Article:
Solomon Juneau, Milwaukee’s Founding Father
While his early career
is nearly impossible to reconstruct, the Wisconsin Historical Society believes Juneau was on Mackinac Island
(at the time, Michilimackinac) in 1816 when he found employment as a clerk for
Jacques Vieau. Vieau was a trader working for the American Fur Co. who had his
headquarters at Green Bay and a string of
trading posts along the western shore
of Lake Michigan, including one post
on the Menomonee River
at the present site of Milwaukee.
In 1818, Juneau came to Milwaukee as
Vieau’s clerk and protégé, and stayed with Vieau’s large family in their
cramped log cabin located above the Menomonee
Valley in today’s
Mitchell Park. It is believed Vieau had at least 12 children, including a
daughter named Josette who was of French and Menominee ancestry. She was 17
when she and Juneau
married in 1820. Juneau and his bride moved out
to one of Vieau’s trading posts in southern Wisconsin
after their marriage, but returned to Milwaukee
in 1825, where Juneau,
like his father-in-law, worked for American Fur. Solomon opened a trading post
at the present intersection of Water
Street and Wisconsin Avenue above the mouth of the Milwaukee River, and it quickly became the busiest
in the region.
Juneau developed a strong relationship with
his tribal trading partners, and had a reputation as "one of Nature's
noblemen." He spoke Potawatomi and Menominee fluently, and learned to
speak English the same year he became an American citizen, in 1831.
In the 1830s,
speculators from out east arrived with intentions of building a city on the
swamp that covered central Milwaukee.
to the changing game, transitioning from furs to real estate. In 1833 he formed
a partnership with Morgan Martin, an influential Green Bay
lawyer, to develop a village on the east side of the Milwaukee River.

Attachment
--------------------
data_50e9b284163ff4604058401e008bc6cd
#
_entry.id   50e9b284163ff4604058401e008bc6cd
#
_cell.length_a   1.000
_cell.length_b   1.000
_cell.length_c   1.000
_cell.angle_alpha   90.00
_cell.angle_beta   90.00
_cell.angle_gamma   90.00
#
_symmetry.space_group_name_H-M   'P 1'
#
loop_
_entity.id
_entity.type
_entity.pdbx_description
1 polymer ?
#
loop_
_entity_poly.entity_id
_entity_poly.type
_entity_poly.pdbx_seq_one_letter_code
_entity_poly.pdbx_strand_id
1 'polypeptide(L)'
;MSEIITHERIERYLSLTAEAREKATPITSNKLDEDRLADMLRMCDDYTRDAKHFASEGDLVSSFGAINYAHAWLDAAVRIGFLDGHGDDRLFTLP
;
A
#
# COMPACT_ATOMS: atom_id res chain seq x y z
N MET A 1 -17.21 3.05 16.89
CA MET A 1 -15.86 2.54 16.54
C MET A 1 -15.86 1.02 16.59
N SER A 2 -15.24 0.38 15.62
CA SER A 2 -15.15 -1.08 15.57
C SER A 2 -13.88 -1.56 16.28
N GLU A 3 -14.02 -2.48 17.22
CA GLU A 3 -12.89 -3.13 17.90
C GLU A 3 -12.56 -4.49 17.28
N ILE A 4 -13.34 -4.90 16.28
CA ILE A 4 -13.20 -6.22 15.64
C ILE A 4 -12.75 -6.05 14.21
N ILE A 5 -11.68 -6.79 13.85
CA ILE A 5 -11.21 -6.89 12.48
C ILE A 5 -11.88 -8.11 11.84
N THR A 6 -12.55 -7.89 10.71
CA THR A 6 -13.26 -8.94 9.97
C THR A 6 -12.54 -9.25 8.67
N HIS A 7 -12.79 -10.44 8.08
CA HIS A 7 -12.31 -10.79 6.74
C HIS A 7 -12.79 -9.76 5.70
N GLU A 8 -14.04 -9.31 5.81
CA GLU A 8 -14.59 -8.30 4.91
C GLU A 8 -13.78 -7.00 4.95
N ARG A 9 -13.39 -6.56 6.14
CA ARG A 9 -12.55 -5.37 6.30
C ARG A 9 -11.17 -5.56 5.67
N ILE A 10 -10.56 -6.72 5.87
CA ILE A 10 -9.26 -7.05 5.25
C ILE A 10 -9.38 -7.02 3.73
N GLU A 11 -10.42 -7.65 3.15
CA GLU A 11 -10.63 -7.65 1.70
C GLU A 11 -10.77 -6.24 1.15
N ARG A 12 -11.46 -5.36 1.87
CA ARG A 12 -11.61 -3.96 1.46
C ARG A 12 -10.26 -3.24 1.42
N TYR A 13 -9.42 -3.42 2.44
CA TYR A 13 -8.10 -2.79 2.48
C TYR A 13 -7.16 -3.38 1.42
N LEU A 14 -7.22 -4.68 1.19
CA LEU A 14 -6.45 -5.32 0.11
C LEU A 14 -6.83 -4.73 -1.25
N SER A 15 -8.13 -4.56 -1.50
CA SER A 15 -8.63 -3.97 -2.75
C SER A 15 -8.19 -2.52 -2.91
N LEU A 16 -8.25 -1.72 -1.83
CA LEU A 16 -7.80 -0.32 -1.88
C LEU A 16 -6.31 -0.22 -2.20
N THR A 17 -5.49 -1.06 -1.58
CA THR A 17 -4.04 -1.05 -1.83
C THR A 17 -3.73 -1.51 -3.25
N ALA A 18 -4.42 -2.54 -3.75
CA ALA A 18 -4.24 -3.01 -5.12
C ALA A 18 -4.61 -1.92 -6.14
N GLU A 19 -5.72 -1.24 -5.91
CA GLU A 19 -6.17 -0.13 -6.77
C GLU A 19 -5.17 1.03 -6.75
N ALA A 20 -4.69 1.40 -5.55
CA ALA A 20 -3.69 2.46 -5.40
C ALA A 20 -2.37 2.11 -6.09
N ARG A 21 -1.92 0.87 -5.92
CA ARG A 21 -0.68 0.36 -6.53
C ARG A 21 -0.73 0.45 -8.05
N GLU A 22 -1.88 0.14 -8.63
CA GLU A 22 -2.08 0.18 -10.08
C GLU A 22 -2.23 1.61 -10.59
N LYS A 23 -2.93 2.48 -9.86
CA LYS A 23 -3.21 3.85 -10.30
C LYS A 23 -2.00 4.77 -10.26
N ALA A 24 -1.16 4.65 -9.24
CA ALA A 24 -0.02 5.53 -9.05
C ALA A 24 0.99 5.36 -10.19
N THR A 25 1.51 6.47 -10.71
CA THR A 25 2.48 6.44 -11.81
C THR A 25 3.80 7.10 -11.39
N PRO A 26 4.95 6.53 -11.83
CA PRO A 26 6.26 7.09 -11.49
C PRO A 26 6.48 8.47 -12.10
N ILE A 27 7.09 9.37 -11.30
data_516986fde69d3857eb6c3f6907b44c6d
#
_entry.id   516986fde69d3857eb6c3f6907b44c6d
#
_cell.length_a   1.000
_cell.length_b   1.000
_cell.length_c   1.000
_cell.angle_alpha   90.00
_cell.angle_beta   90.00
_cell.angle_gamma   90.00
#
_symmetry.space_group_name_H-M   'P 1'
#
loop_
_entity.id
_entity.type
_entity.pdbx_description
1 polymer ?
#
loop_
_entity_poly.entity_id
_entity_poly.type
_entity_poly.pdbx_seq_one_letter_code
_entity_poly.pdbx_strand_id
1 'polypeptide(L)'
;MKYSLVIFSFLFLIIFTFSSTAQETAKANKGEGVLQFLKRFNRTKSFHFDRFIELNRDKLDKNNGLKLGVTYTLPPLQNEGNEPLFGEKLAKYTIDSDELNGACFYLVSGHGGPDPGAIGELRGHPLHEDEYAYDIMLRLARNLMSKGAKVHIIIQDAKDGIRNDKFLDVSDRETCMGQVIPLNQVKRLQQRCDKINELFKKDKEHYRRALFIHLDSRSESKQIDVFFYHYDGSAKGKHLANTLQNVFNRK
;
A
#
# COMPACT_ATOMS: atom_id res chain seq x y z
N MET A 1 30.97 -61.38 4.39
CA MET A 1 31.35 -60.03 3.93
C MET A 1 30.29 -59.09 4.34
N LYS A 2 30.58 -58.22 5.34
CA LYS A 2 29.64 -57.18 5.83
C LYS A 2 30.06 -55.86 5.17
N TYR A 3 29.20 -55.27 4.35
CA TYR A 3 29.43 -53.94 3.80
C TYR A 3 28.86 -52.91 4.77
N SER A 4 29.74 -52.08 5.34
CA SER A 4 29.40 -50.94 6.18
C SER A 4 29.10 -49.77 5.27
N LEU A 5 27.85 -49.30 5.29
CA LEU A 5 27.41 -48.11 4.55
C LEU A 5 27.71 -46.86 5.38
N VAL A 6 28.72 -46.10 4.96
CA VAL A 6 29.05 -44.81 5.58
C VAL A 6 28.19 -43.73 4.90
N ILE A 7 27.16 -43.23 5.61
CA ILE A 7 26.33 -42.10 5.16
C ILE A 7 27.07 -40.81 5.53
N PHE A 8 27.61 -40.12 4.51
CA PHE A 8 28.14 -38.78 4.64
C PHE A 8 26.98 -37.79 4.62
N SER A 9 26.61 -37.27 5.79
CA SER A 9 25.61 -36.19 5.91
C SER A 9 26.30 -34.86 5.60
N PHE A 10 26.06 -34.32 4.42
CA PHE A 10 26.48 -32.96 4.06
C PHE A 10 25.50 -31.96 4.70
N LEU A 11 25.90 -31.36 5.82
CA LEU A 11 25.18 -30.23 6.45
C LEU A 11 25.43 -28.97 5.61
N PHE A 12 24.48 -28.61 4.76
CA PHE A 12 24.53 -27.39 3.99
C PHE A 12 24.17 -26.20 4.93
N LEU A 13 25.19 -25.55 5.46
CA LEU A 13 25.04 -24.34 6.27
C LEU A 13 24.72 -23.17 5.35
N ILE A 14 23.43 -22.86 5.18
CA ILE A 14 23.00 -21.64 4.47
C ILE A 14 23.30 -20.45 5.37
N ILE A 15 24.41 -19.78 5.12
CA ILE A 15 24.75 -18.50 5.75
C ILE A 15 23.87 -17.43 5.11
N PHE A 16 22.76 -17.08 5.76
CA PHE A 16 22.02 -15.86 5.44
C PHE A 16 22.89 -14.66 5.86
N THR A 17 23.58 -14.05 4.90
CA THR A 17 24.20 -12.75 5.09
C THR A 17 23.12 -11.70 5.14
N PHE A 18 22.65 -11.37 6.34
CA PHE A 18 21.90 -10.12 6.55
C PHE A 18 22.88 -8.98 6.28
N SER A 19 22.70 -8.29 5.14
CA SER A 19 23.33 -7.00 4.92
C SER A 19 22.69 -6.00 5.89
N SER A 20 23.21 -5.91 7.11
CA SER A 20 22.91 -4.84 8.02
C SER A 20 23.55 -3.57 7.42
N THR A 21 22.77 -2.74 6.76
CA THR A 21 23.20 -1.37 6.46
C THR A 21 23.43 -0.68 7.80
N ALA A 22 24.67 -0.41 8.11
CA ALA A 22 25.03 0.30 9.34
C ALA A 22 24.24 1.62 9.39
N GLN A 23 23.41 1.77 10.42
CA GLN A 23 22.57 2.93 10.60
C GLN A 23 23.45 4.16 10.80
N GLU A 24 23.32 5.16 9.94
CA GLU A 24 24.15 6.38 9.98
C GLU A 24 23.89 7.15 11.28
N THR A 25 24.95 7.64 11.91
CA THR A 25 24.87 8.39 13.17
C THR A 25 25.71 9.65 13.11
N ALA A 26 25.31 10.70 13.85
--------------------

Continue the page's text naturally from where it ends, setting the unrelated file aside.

In 1835, Juneau claimed a pre-emptive right to
the land he had been living on seasonally (Green Bay was the trader’s permanent
residence until the mid-’30s), divided his holding into lots and began to sell
them to settlers. That year, Juneau erected a
two-story house and a store, and became Milwaukee’s
first postmaster. The next year, he and Martin built Milwaukee County
(formed the year before) its first courthouse on the north end of what is now Cathedral Square.
In the same year, they constructed the Milwaukee
(or Bellevue) House, a four-story hotel on the
corner of Wisconsin
and Broadway. Juneau
began publication of The Milwaukee
Sentinel in 1837, the same year the village government was organized, and
he became trustee and village president.
In 1846, Juneau was elected the first mayor of Milwaukee, but chose not to run for a second
term. He had generously contributed to any cause that might forward the town’s
growth (including donating land for St. Peter's Catholic Church, St. John's
Cathedral, the first government lighthouse, and the Milwaukee Female Seminary),
and was no longer a wealthy man. He devoted himself to repairing his personal
fortune and, in 1848, moved to Dodge
County and founded a
settlement named Theresa (after his mother), where he had established a trading
post as early as 1833. Juneau
opened both a general store and a gristmill, and continued to trade with
Josette died in 1855, and Juneau was reportedly devastated by the loss. Less than a year later, while on a trip to the Menominee Reservation in northern Wisconsin, Juneau died of what is believed to be acute appendicitis. There was great sorrow among the American Indians, and the chiefs summoned all the braves to attend Juneau’s funeral service, including the burial behind the Menominee Council House. Juneau’s children retrieved their father’s body and brought it back to Milwaukee, where he was honored with the largest funeral its citizens had witnessed up to that point. According to “Solomon Juneau: Milwaukee’s First Mayor” by Marion Lawson, the grieving Menominee followed Juneau’s body as far as Shawano, then “returned to plant an evergreen in the empty grave so that Juneau’s spirit might remain with them always.” Solomon and Josette Juneau are buried in Calvary Cemetery in Milwaukee, and a statue stands in his honor in Juneau Park overlooking Lake Michigan.